What else can cause blood in urine?
Blood in your urine is also known as hematuria. Very rarely, it is caused by high blood pressure (HBP) — also known as hypertension. In all likelihood, if you’re seeing blood in your urine, it’s a sign of a complication with your kidneys or urinary tract.
If your high blood pressure is severe, though, or if it’s left untreated for a number of years, then it can cause kidney damage. In fact, after diabetes, HBP is the second leading cause of kidney failure in the U.S.
If blood in your urine is due to your high blood pressure, it’s probably because your HBP has already begun to damage your kidneys.
Blood can turn your urine either red, pink, or brown. You might not even notice that you have blood in your urine until your doctor has done a urine test.
There are many complications and situations that can cause blood to enter your urine. Not all of them are cause for alarm, but you should always talk to your doctor if you notice blood in your urine. Seek immediate medical attention if there’s a large amount of blood or if you see blood clots in your urine.
Causes for blood in your urine that are relatively easy to treat include:
- infections — such as urinary tract infections (UTIs)
- kidney stones
- sexual activity
- Injury to the area
Infections can be treated with antibiotics, and kidney stones, though painful, can be passed without much risk to your health. Be sure to have your doctor evaluate any potential injuries to your kidneys or urinary tract to be sure that any damage will heal on its own.
As stated, blood in your urine can also be a sign of a more serious condition, such as:
- kidney disease
- blood clotting disorders, such as like sickle cell disease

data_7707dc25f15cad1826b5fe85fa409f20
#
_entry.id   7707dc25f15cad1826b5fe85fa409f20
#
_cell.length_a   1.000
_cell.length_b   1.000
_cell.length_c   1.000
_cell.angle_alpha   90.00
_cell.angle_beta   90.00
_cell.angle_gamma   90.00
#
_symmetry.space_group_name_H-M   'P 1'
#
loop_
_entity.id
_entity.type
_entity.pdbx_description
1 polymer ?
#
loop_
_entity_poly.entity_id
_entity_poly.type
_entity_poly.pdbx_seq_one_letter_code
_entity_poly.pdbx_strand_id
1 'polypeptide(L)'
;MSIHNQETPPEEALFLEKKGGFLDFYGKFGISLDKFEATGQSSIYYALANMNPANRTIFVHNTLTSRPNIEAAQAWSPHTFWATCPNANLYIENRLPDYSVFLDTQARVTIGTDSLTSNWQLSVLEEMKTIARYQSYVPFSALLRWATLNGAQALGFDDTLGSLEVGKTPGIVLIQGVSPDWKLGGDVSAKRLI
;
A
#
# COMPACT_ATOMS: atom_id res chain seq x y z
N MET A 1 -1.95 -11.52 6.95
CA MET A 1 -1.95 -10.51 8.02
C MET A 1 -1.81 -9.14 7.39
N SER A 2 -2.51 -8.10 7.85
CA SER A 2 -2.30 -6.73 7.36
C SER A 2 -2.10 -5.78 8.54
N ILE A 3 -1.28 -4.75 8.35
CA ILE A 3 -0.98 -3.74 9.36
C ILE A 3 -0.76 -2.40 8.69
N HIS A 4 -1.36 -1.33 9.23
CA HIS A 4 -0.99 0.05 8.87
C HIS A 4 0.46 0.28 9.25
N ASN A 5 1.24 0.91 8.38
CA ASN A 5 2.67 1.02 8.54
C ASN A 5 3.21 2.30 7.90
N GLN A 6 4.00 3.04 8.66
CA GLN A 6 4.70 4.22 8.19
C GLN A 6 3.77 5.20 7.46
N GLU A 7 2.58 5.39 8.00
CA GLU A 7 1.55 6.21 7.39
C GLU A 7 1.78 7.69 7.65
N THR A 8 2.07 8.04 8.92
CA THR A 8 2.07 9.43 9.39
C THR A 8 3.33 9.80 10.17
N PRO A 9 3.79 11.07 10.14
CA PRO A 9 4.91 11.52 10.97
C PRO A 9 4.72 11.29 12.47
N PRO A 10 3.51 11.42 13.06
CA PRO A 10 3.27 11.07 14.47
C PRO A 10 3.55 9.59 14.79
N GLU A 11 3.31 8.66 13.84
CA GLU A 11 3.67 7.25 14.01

- kidney or bladder cancer
You’ll need medical attention to treat these conditions. For example, the treatment for cancer could entail surgeries and chemotherapy. Your kidney disease might need to be treated with dialysis, which is a process that helps filter your blood so your kidneys have time to heal.
How does high blood pressure cause kidney disease?
High blood pressure is a serious problem that affects around 45% of the adult U.S. population. Of those with HBP, around 20% have also developed chronic kidney disease.
Your kidneys are the organs that filter out waste products and excess fluids from your blood. They do this with finger-like cells called nephrons that are each supplied by their own tiny blood vessel (called a capillary). Overall, the kidneys need to interact with a large number of blood vessels in order to function.
High blood pressure can damage the arteries that supply blood to the kidneys — cutting off vital supplies of oxygen and nutrients. Over time, this damages your kidneys, and they begin to fail.
Once your kidneys start to fail, a vicious cycle begins. They can’t filter out enough fluid, which leads to even higher blood pressure. Also damaged kidneys produce less of a hormone called aldosterone, which helps your body properly regulate your blood pressure.
If this situation goes on for too long, your kidneys will fail, and you could die.
What are the symptoms of high blood pressure and early kidney disease?
High blood pressure is known as a silent killer because it typically doesn’t have a single symptom. In fact, the only way to really tell if you have high blood pressure is by checking it.